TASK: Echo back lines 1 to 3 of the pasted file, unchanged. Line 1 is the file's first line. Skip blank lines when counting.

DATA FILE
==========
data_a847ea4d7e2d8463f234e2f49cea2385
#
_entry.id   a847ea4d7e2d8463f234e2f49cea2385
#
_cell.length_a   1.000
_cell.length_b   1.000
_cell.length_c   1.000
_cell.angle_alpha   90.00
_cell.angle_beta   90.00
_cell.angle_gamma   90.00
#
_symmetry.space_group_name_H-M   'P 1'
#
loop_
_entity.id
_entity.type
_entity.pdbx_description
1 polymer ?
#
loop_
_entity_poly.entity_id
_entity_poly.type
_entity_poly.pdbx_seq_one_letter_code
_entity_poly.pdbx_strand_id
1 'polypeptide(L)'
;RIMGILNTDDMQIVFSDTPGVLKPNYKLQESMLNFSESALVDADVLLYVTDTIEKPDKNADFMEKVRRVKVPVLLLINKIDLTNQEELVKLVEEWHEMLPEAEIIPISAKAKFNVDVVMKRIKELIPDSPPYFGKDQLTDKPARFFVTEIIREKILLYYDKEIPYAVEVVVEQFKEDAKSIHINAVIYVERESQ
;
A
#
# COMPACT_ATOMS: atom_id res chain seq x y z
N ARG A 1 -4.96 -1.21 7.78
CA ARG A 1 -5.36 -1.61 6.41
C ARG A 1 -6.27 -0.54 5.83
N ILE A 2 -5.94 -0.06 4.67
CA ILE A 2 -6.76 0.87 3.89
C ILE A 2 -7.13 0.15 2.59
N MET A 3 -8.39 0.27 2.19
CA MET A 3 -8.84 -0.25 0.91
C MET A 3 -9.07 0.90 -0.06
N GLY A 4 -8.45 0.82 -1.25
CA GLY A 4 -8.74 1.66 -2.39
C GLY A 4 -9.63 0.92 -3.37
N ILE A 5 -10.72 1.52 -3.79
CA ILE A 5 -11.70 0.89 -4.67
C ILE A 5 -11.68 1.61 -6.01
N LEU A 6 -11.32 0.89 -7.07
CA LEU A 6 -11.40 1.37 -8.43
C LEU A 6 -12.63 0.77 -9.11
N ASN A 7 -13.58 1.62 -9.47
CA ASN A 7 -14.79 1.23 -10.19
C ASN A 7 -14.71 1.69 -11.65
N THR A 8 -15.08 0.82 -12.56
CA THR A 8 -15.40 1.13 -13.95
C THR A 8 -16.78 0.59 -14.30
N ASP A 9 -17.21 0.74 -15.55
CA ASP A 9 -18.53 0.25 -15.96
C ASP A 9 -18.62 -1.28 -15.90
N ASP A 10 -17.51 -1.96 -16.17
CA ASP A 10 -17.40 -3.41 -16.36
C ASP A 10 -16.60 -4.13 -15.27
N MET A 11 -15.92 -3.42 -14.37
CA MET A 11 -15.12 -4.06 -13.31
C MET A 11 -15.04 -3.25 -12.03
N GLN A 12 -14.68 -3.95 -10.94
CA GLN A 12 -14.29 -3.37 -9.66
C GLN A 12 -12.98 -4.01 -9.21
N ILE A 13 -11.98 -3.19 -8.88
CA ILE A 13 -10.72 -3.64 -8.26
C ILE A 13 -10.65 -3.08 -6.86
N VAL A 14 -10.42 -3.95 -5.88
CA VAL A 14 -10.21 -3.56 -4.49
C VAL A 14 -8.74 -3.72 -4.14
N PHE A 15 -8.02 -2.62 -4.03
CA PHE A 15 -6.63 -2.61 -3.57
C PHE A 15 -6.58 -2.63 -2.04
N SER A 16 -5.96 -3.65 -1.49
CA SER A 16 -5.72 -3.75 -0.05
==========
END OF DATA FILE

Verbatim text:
data_a847ea4d7e2d8463f234e2f49cea2385
#
_entry.id   a847ea4d7e2d8463f234e2f49cea2385